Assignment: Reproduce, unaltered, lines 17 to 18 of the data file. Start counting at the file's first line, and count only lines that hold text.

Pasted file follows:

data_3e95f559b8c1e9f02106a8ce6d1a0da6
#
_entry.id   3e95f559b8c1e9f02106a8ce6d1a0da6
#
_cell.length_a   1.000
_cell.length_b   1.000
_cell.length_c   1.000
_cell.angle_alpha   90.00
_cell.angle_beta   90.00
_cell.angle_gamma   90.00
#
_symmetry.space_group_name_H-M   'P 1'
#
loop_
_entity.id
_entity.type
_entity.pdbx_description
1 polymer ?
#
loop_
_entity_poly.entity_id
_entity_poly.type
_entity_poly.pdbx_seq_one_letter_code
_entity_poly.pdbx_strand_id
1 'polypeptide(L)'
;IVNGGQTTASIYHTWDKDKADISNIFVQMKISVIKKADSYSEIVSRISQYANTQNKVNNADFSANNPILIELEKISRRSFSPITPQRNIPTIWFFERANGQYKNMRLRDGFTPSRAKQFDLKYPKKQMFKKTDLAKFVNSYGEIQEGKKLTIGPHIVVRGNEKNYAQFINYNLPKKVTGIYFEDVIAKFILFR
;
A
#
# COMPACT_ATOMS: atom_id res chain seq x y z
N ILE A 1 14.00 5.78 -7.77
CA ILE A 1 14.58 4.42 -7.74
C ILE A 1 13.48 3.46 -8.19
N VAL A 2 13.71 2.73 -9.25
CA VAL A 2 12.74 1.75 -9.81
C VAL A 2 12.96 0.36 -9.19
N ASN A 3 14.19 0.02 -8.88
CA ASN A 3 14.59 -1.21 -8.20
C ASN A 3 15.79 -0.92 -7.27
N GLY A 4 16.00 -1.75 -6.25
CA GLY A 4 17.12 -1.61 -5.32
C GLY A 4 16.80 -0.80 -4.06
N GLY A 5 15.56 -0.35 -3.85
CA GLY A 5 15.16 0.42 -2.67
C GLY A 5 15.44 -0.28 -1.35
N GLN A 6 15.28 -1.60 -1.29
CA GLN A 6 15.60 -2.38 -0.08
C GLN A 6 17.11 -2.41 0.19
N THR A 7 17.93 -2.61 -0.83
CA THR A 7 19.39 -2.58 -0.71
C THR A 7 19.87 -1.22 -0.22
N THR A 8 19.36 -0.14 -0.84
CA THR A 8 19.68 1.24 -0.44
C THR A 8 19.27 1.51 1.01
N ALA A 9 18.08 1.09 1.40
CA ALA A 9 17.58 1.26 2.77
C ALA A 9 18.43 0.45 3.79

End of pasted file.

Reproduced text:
_entity.pdbx_description
1 polymer ?